Part of a continuing series on the winning producers.
The eighth edition of NYIOOC World Olive Oil Competition is one adapted to these times, characterized by substantial innovations including an advanced remote-judging system and the unveiling of results through an interactive presentation on the official website that allows producers and the public to follow the awards as they unfold.
Despite these shifts, the quality of extra virgin olive oils submitted by committed and passionate producers has been on display once again through the awards, and among the first winners revealed, several Southern Italian farmers stand out.
“We are so glad to have received this important recognition,” Marcello Palumbo of Sololio said after the announcement that Delia Audace had earned a Gold Award for the third year in a row.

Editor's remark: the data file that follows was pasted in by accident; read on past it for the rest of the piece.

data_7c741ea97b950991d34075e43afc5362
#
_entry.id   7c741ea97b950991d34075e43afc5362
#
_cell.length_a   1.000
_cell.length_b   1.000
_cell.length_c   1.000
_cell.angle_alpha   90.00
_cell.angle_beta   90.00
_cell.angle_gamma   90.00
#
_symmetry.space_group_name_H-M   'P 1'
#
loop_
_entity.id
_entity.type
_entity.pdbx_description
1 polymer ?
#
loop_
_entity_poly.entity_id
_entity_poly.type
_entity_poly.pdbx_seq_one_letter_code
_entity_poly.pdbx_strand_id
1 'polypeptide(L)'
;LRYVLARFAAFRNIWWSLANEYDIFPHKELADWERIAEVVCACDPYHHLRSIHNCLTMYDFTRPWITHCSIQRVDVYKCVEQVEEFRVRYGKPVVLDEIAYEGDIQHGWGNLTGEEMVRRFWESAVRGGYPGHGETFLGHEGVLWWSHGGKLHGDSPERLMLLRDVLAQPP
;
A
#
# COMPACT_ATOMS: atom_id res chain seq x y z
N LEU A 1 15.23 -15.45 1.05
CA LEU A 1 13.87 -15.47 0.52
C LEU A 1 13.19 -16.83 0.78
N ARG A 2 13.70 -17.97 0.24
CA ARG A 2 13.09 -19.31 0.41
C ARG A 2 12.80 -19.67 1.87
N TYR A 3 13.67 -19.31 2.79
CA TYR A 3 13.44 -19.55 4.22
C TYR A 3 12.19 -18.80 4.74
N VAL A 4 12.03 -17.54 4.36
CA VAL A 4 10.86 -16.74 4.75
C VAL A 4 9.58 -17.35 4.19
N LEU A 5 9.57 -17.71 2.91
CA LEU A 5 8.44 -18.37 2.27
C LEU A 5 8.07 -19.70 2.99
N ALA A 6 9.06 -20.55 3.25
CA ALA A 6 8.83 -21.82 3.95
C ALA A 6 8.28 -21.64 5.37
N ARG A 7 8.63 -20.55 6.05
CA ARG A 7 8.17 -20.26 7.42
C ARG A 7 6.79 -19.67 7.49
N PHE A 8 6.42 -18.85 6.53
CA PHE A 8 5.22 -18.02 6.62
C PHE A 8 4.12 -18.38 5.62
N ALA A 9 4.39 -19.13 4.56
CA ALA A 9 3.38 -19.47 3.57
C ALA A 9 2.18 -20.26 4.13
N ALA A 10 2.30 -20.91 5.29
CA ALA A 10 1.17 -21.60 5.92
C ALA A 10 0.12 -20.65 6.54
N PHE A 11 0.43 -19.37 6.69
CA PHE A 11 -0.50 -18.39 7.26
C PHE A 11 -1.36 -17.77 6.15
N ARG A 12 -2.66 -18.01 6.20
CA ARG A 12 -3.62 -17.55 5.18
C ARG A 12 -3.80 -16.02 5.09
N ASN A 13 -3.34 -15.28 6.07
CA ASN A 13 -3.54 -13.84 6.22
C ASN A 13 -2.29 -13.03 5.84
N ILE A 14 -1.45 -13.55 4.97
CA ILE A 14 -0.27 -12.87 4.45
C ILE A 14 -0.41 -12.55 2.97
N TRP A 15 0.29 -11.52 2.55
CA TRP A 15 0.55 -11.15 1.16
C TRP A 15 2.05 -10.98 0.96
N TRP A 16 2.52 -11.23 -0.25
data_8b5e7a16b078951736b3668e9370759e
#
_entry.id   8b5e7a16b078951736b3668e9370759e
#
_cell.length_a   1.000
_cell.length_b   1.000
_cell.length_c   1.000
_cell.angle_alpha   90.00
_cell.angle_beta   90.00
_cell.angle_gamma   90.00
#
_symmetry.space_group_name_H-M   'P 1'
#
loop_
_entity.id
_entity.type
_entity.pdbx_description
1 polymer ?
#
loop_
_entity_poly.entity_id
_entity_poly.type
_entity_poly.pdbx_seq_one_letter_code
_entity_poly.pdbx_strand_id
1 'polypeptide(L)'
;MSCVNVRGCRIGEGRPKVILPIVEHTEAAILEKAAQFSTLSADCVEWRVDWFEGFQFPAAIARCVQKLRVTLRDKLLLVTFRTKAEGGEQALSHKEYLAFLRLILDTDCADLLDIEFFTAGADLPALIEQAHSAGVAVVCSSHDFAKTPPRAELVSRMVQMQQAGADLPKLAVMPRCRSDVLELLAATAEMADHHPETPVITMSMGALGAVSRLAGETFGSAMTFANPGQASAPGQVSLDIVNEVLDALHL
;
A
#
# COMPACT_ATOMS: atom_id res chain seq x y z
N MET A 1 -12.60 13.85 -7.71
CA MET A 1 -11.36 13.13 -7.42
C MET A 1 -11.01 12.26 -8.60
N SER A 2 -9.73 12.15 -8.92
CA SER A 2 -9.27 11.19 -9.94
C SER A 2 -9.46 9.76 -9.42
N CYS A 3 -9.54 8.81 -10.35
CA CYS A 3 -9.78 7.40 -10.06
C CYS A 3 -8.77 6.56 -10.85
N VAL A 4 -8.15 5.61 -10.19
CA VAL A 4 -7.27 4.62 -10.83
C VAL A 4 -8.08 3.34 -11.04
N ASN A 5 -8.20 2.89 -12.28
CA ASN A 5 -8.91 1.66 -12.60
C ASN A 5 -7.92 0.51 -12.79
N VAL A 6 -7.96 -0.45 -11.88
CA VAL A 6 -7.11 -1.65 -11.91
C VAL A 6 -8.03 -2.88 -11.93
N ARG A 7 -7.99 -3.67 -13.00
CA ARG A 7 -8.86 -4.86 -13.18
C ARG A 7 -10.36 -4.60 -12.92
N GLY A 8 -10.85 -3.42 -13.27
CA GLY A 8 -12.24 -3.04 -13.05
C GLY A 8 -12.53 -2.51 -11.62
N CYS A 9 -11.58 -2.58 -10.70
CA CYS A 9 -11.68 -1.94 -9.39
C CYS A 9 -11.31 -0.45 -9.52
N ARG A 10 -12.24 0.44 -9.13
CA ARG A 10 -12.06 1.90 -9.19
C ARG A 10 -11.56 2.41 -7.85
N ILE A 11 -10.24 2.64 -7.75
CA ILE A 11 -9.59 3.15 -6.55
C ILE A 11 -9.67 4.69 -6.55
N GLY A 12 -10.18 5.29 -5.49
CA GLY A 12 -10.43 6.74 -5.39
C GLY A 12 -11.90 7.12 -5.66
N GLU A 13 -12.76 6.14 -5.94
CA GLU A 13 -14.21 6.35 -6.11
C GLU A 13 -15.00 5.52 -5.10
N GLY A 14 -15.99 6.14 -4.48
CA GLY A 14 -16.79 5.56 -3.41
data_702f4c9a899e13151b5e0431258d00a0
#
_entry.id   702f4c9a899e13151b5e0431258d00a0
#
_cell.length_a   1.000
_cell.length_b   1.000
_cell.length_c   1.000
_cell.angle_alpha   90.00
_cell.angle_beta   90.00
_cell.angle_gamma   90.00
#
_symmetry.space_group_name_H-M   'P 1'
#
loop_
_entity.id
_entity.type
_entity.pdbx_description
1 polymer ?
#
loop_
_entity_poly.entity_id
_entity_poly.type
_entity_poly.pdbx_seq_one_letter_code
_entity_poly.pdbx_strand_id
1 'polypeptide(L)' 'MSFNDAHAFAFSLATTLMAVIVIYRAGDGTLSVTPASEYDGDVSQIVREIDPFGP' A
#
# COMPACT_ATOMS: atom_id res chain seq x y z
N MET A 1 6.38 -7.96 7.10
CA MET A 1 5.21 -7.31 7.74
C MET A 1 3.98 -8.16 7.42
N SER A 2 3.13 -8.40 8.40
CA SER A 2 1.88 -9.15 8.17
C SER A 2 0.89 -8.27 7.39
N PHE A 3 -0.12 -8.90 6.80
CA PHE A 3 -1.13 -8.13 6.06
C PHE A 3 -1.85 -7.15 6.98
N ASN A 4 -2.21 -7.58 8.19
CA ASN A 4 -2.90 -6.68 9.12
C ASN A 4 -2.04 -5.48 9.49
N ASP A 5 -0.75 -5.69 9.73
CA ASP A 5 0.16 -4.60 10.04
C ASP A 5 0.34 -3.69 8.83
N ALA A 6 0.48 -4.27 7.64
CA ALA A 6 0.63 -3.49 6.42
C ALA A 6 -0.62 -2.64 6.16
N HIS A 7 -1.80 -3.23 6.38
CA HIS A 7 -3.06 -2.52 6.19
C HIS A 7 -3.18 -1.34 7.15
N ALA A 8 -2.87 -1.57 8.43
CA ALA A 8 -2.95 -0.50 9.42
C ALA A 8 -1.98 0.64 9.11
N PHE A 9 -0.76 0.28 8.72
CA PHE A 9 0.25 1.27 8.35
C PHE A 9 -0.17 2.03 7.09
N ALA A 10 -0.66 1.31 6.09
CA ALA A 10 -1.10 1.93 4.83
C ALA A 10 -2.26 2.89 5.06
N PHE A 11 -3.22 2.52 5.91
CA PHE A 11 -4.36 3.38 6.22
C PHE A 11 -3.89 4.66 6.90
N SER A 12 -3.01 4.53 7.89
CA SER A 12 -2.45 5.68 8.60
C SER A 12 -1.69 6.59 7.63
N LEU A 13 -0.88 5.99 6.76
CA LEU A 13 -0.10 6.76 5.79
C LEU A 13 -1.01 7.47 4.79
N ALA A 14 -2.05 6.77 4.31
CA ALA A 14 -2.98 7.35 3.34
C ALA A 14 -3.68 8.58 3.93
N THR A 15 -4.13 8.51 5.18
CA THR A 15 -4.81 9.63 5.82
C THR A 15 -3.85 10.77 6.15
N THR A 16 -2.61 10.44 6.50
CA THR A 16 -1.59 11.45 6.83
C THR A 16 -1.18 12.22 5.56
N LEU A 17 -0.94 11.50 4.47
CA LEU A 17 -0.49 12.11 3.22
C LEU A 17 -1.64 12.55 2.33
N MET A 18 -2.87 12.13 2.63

The Sololio cooperative, where Palumbo is in charge of production, began in 2004 from the initiative of three sisters — Dina, Carmela, and his wife Mimma Bruno — who represent the third generation of a family of producers.
In Ostuni, in the province of Brindisi, they manage a 50-hectare (124-acre) grove composed of 2,500 centuries-old plants and 4,000 younger ones. “Despite challenging climatic conditions, we have been able to reach our usual levels of production,” the farmer noted, specifying that Ogliarola, Coratina, and Cassanese gave exceptional results, and the two latter have been blended to obtain the award-winning Delia Audace.
“This result brings gratification to our hard work in the field and in the mill,” Palumbo said, explaining that the company runs a facility dedicated to their own olives as well as those of selected producers, which meet high-quality standards. The position a few kilometers from the groves allows them to crush the fruits without delay.